Anyone who has ever submitted an expense report after a business trip knows how stressful it can be to scramble to find receipts for everything – from taxi rides, to lunches, to late-night fast food meals. Requiring these receipts can be a burden to your employees, who are already exhausted from travel – the last thing they want to do is rifle through their bags and pockets for every single receipt. At the same time, auditors don’t want to have to verify these nominal transactions that hardly break the bank. So how do you make the expense reimbursement process easier on your employees and auditors?
With the exception of lodging, we recommend considering a $75 threshold for receipts on entertainment, meals, gifts, and travel expenses. This is in accordance with current IRS guidelines, which requires receipts for any expense $75 or greater. Implementing this policy change will greatly help travelers – with fewer receipts to track down, travelers will be more inclined to submit their expenses in a timely manner.
It will also save a lot of time for auditors. Let’s say it takes an auditor roughly of 2-3 minutes to properly review an expense line and check the corresponding receipt. This manual review process, especially during month or quarter end, can limit an auditor’s effectiveness. If you typically have 300 taxi receipts submitted in one month, that’s a total of 10 hours of auditor review time. Imagine what an auditor could accomplish with 10 extra hours!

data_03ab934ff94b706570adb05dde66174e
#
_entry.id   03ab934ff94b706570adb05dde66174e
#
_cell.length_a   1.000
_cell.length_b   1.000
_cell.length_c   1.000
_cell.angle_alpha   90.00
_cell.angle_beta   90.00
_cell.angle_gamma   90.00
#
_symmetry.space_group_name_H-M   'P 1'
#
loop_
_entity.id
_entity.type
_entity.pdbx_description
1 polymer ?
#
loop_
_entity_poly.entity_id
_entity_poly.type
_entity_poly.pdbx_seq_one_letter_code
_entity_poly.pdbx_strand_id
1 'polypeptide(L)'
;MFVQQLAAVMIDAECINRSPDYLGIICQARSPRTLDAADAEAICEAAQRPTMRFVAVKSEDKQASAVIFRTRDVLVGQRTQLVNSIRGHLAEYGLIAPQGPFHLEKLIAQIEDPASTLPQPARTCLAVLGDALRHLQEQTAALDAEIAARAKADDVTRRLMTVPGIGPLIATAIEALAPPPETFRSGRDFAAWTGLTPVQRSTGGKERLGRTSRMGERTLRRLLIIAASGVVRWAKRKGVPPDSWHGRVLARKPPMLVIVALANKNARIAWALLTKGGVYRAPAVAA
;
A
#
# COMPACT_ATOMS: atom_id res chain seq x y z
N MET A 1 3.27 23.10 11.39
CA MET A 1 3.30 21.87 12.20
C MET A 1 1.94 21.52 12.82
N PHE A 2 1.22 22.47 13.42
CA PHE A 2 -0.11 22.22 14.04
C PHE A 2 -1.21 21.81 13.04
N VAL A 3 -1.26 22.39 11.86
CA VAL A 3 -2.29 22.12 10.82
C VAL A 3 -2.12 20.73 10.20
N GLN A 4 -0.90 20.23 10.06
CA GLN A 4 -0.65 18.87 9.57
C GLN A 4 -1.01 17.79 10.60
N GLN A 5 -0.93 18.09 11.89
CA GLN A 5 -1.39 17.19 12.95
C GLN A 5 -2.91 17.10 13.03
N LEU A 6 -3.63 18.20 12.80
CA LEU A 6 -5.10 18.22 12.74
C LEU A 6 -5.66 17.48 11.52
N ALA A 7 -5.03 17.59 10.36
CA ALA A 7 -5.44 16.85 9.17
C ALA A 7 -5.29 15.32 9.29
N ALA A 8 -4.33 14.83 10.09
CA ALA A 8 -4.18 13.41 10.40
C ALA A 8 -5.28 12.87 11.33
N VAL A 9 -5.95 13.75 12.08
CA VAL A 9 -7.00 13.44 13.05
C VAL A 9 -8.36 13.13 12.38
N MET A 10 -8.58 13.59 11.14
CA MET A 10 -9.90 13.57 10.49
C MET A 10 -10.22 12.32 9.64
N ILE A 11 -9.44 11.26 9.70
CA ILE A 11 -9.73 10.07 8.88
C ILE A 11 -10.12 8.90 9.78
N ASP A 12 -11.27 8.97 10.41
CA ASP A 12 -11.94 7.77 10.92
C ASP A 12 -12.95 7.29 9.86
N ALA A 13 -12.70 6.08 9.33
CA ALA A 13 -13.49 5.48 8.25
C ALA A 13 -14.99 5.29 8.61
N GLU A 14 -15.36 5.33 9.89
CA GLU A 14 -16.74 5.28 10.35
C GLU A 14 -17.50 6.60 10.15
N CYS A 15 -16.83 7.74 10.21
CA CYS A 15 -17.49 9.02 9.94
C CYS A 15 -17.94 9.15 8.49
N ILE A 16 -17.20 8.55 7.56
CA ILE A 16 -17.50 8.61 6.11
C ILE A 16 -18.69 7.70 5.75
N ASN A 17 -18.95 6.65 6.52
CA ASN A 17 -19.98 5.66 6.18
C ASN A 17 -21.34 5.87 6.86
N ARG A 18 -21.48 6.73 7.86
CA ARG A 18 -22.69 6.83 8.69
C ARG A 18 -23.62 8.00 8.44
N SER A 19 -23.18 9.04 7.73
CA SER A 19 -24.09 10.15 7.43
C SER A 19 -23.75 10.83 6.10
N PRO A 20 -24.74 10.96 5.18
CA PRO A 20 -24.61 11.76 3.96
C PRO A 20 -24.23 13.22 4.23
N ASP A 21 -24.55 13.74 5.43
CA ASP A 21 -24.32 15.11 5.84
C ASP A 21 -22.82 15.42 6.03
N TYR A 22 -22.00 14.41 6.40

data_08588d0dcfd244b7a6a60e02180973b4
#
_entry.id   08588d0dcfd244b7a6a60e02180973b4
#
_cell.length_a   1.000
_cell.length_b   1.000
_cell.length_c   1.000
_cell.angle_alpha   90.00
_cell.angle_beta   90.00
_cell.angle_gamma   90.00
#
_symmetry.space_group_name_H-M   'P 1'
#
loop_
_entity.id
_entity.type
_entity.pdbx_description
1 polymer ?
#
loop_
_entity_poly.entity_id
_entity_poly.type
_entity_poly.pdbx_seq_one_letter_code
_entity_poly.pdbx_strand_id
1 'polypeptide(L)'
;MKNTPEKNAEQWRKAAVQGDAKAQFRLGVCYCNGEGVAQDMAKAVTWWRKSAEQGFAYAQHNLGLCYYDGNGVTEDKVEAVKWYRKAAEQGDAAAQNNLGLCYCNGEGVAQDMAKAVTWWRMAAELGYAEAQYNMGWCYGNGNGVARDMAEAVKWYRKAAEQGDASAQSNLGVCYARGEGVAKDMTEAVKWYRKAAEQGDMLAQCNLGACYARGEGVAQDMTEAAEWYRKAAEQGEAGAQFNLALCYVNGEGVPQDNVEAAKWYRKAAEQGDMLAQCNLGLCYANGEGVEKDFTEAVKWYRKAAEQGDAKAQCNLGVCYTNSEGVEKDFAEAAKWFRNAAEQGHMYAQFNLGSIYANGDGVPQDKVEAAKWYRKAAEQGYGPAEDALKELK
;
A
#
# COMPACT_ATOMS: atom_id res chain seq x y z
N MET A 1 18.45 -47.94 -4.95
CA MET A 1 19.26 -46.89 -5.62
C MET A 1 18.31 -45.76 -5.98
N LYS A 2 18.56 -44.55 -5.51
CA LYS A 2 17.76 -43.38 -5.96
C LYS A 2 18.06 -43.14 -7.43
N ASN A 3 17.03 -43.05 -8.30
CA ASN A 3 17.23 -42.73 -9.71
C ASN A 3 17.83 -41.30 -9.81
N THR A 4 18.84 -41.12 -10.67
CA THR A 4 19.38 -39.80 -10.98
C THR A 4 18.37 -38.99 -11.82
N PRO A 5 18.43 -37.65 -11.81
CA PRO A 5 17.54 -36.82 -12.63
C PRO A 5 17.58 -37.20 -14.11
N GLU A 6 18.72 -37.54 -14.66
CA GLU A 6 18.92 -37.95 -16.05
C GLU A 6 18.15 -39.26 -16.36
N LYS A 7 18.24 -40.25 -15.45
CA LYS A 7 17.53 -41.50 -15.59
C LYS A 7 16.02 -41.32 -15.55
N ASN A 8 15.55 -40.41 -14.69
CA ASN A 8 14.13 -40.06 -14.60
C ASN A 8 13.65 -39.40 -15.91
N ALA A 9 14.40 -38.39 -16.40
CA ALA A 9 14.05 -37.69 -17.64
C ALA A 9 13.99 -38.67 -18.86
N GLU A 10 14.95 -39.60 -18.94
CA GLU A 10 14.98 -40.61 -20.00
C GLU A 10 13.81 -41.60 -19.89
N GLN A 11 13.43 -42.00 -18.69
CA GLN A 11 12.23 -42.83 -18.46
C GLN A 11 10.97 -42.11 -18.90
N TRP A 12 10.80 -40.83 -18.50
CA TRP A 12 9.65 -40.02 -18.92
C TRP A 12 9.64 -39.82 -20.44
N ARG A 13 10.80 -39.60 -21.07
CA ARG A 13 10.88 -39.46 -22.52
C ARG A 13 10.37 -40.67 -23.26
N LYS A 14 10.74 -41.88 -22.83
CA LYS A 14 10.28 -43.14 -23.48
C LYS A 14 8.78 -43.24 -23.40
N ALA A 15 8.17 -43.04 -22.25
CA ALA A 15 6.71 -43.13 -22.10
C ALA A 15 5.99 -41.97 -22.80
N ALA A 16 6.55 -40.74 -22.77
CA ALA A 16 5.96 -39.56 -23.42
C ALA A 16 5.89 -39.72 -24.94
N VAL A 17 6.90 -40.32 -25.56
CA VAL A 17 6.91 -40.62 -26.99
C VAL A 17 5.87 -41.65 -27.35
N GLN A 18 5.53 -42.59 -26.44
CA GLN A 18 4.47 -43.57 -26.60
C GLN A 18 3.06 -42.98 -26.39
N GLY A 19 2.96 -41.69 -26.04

Luckily, AppZen’s AI already streamlines the review process, but by eliminating the need to review receipts under $75, employees will feel less scrutinized. Even without a receipt, AppZen will still verify the merchant to verify if it’s a legitimate business, look up tagged attendees on a gift or meal to see if it is a person of interest that could leave you exposed, and keep track of an employee’s expense history to identify bad actors and trends of misuse over time.
IRS regulations may vary by country or region, but if you reduce the number of low-value receipts your auditors need to double-check, they can focus more time reviewing high-value, complex items.